Last month, Dota 2 pro player Carlo “Kuku” Palad caused outrage over racist taunts he made in a non-tournament game. This month, Chongqing’s government – the city where Dota 2’s next big tournament is due to be held in January – have claimed they might cancel the Major if Palad attends.
The information comes from Palad’s team, TNC Predator. They also relayed that the organisers “couldn’t guarantee” Palad’s safety if he chose to come. He is, however, not forbidden from trying.
3. The organizers will not be able to guarantee his safety should he attend
The organizers also informed us that neither TNC nor Kuku is banned from attending the Major.
— TNC Predator (@TNCPredator) December 2, 2018
In a followup statement, TNC said that they had contacted Valve and been told their team “may still compete at the Major with a stand-in and that no point penalties will be applied”. The team hasn’t yet decided on their plans.
TNC recently docked half of Palad’s winnings from coming 5th in the Kuala Lumpur Major because of his comments. They said they’d do the same for his winning’s from the Chongqing Major or the Bucharest Minor, whichever was larger, and that the money will be donated to an anti-racism charity.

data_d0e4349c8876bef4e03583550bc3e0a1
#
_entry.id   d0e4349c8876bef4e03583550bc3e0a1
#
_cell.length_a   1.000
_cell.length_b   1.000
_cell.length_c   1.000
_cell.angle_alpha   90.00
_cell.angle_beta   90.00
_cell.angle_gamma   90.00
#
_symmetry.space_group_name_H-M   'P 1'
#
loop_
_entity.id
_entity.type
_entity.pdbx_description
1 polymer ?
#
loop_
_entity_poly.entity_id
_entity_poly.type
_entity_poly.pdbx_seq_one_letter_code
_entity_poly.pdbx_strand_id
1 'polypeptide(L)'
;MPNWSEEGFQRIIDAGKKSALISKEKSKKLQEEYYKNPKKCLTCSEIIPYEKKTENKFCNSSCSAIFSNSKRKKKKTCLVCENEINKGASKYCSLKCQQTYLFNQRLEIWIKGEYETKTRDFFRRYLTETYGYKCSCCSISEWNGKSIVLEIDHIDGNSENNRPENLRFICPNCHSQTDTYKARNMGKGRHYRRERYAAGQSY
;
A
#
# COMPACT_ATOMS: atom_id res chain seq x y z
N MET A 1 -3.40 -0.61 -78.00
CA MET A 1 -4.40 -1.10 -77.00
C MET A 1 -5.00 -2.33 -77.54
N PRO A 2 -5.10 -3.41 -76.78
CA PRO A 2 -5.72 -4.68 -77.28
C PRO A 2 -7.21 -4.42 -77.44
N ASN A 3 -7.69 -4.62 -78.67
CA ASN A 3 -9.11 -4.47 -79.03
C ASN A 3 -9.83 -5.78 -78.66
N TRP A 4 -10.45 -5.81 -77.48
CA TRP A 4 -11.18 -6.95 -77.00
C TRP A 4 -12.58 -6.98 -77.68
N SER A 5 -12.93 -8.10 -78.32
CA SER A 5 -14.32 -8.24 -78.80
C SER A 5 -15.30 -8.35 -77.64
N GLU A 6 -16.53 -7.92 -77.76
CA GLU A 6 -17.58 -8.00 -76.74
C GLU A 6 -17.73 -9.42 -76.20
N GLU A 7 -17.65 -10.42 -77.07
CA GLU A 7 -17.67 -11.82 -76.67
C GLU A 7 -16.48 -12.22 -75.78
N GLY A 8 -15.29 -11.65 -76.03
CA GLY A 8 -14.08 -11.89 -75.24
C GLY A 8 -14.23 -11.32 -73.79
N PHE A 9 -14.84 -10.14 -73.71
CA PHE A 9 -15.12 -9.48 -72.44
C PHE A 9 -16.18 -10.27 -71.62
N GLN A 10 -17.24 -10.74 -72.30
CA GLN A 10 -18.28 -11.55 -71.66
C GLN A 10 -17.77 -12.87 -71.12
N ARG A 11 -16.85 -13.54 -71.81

Palad’s taunts weren’t an isolated incident in the Dota 2 pro scene. Complexity Gaming recently fined Andrei “skem” Ong one month’s salary for comments of his own, as well as moving him “off of the active roster” while they “help him find a new home”. The incidents prompted Valve to issue a statement condemning racist behaviour:
“We think it is really damaging to the entire Dota community whenever even a single professional player uses discriminatory language. It pits fans against each other, belittles and demeans entire groups and makes them feel like they are not as important. Going forward, we expect all teams who participate in our tournaments to hold its players accountable, and be prepared to follow up with strong punishments when players represent Dota and its community poorly.”
I’d have liked to see some specificity about what Valve considers a “strong punishment”, but that’s better than nout.